Of the many patients Waafika Seegers treated for Covid-19 as an ICU doctor in Dubai, the memory of one still haunts her.
The woman in her early 30s, with no risk factors, caught the virus during the second coronavirus wave driven by the Delta variant.
Already severely ill with Covid symptoms when she was admitted, her condition continued to deteriorate in hospital, even after doctors put her lying on her stomach to help her breathe easier.
“Eventually we had to intubate her and ventilate her,” Ms Seegers, nurse and intensive care unit manager at Mediclinic Parkview, told The National.
“I remember before intubating her she had called her husband on the phone.
“She said ‘You need to come in and talk to them because I don’t want to do this.'”
The doctors explained to her husband that if she was not intubated and put on a ventilator, then she would not make it.
“I think the last thing I remember her saying was 'I don’t want to do this, I am not going to wake up again',” said Ms Seegers, who is from South Africa.
The initial prognosis from the doctors was that she would pull through and seemed to be doing well. But her condition worsened rapidly and she eventually succumbed to the disease.
“Unfortunately we didn’t win that battle,” said Ms Seegers.
“When they start deteriorating, they go very fast. I remember even the doctors came in to say 'we checked everything, what is it about this second wave?' I think that was what was so hectic about Delta. Delta was a real killer.”
The second wave affected much younger patients, said Ms Seegers, who features in the documentary, Making Peace with a Pandemic, which charts Dubai’s response to the Covid crisis.
“We deal with death so much, we become hardened by it and it’s almost part of life,” she said.
“But suddenly when you have this pandemic and you are running from one [patient] to the other and people are dying and you don’t have all the answers, it’s really hard.”
The first part of the series, made by Nomad production company as part of a collaboration between the Dubai government and Discovery Channel, provides an insight into decisions taken by authorities to protect public health.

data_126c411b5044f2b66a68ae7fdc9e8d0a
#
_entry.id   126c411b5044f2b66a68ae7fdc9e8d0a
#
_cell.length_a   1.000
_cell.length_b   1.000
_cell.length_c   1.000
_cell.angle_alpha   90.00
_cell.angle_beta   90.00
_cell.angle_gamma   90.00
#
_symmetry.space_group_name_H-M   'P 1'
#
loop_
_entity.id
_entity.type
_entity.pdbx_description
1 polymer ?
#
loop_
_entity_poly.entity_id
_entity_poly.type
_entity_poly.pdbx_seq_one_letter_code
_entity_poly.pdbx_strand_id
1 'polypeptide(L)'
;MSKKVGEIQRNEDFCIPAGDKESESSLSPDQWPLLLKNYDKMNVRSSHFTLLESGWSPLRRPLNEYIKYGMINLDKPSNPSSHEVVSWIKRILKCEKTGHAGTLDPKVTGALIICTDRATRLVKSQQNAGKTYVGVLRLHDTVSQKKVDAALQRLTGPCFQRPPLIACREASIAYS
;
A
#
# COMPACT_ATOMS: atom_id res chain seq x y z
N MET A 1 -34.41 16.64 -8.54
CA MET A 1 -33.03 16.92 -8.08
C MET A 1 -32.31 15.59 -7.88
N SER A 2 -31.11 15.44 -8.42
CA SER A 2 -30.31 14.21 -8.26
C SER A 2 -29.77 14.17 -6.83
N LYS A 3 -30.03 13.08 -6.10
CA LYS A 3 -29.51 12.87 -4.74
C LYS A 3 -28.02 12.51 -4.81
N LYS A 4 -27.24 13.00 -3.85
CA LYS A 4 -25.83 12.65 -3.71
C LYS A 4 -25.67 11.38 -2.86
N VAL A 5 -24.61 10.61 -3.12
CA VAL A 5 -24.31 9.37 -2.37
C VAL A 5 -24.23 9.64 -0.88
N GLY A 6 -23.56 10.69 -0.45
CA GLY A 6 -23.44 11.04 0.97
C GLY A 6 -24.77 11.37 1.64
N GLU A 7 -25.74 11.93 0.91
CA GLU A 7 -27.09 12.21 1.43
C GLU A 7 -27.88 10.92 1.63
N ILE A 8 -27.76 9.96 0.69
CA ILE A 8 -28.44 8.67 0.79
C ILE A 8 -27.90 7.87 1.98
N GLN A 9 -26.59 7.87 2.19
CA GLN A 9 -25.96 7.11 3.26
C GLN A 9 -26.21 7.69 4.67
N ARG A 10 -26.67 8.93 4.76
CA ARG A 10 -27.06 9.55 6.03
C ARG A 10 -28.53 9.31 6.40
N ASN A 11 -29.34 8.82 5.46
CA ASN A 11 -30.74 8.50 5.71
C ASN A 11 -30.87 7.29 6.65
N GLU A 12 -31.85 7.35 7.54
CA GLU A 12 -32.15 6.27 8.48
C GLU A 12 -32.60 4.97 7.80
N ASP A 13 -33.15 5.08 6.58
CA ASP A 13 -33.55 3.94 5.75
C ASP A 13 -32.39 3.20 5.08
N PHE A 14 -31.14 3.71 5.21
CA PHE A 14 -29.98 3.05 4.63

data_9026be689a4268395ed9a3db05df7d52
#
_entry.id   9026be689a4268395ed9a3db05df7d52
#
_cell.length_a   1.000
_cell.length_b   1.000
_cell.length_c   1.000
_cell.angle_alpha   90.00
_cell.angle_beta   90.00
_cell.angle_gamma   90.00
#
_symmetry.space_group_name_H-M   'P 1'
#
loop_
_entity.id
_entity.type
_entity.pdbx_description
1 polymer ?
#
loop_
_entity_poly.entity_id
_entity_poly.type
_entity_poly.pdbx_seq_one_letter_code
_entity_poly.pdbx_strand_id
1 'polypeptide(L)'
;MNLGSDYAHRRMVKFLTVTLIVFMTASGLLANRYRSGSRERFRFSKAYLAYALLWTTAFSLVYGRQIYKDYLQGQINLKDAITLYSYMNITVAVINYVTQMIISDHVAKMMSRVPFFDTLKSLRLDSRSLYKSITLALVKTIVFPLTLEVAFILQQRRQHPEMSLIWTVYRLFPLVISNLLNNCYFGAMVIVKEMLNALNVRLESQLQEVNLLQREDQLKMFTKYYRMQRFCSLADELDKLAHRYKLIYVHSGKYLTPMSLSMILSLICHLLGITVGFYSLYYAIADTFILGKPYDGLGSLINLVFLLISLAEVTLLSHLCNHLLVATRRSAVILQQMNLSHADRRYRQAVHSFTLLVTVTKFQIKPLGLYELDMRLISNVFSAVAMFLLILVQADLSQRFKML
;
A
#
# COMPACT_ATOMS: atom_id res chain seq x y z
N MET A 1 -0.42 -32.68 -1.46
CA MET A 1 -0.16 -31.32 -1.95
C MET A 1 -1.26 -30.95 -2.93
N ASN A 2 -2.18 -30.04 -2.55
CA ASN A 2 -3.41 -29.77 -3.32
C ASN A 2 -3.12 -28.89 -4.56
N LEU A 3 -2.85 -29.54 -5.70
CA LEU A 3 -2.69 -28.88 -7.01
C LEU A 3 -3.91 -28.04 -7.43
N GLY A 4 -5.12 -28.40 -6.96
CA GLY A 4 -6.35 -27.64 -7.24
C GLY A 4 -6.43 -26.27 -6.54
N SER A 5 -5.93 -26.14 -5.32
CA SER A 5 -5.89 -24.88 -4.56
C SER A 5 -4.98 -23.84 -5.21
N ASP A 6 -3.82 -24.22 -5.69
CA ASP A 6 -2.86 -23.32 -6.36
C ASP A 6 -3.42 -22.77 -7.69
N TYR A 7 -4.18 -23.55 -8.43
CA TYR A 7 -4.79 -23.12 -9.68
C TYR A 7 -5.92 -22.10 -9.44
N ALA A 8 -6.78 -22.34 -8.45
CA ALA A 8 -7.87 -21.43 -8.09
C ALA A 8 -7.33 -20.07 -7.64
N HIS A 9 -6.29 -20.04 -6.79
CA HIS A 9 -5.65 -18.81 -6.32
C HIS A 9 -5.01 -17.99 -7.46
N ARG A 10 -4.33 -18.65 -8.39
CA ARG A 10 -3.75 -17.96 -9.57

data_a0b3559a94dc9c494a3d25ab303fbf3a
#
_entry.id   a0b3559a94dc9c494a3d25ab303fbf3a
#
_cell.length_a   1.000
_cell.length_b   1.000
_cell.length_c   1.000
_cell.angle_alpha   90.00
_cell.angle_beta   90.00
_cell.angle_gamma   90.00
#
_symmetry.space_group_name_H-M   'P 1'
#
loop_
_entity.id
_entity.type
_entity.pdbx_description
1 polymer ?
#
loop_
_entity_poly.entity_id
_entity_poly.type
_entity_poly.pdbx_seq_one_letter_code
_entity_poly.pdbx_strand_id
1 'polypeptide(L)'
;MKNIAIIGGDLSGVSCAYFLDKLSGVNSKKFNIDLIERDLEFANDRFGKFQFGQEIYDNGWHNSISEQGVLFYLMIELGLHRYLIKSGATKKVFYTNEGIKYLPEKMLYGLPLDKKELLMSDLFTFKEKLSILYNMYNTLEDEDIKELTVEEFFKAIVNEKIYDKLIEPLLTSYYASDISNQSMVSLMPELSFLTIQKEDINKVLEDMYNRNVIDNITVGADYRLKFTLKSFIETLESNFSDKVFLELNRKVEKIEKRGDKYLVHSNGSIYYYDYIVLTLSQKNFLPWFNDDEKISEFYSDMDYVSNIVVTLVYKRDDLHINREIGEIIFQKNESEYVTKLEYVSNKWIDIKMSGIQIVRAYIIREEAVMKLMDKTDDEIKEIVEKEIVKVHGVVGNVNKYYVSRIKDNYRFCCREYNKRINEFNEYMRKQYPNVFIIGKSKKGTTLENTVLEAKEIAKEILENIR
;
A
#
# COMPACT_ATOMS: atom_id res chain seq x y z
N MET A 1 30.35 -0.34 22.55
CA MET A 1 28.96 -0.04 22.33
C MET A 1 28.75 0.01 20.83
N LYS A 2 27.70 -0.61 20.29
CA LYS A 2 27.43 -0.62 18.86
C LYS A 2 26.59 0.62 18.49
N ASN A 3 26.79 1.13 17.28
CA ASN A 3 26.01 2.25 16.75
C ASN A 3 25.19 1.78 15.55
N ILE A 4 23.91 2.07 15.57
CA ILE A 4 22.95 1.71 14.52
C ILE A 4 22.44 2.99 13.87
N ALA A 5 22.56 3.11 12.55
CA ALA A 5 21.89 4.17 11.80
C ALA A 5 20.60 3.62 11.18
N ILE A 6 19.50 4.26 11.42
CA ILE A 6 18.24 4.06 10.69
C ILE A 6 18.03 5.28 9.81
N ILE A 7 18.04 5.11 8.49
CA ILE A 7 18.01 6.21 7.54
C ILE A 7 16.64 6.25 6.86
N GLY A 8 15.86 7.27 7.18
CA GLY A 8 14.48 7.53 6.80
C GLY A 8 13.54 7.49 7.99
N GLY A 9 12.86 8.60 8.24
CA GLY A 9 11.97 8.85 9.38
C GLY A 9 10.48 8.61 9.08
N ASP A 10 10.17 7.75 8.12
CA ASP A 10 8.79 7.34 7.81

The second episode, which is harrowing at times, focuses on the emirate’s medical sector's response.
Alice Augustin, 36, a nurse from India, Kerala, who is one of the patients featured, was working as a school nurse and was seven months' pregnant when she caught Covid-19 in January 2021.
“I got back pain and fever,” she told The National.
Within two days she had developed shortness of breath. She was admitted to hospital with low oxygen saturation and moved to the ICU where she was ventilated.
“On February 7 they put me on a ventilator," Ms Augustin said. "At that time the baby died. I was on a ventilator, so I didn’t know.
“I was on the ventilator for 17 or 18 days.
“It was a very hard situation. Very hard in February and March. It was hard for my family.”
It was the first time the mother, who has a 7-year-old daughter, had been admitted to hospital with an illness. She could not be vaccinated at the time because it was not recommended for pregnant women.
“It’s the first time I took a lot of medicine," Ms Augustin said. "On April 8, I was discharged from the hospital. By June 1, I was better. I started to work in my home and I slowly improved as I was working and doing exercise. I was getting faster and better.”
She has since fully recovered and is working again as a nurse in Aster Hospital in Sharjah. She remains grateful to the doctors who helped save her life.
It is not always known why some patients become so ill but there are known risk factors, of which pregnancy is one.
Vaccines 'a game-changer'
Michael McLaughlin, director of ICU at American Hospital Dubai, worked in Glasgow during the world’s first wave if coronavirus.
He arrived in Dubai just as the second wave was beginning.
“We saw a few young deaths but most were in the elderly,” Dr McLaughlin told The National.
“We did, however, have a few catastrophic younger deaths that were less expected.”
The sudden influx of cases led to the hospital expanding its ICU capacity to cope with the extra demand.
“It started off with a relatively small number of patients," Dr McLaughlin said. "But it’s the idea of viral replication and this R number, the number of people who become infected, and as that grows you start to see patients coming in very quickly, very quick.
“We expanded to three ICUs with 40 or 50 beds, with four ICU physicians and the rest of our colleagues helping out.
“At the start, it is the slow creep. But once it really gets rolling, it’s that whole snowball effect.”
However, the vaccines have been a game-changer, Dr McLaughlin said.
“Even patients who were coming in if they were vaccinated they were fine," he said. "The patients we have coming in now are usually unvaccinated."
Ms Seegers said Mediclinic Parkview has not seen a Covid-19 patient for a while.
“We were very lucky to send one of our patients back to India," she said. "He was our longest survivor. His name was Rajed. He was on an ECMO machine but we couldn’t get him off.
“I am sure we had him for nine months to a year.
“Now he’s in a hospital back home in India. I think that’s what makes it worthwhile, the feeling we have done something to help people progress.”
The documentary, which aired on Discovery in the UAE in recent weeks, is available to watch on Discovery+, Jawwy TV and Starz Play.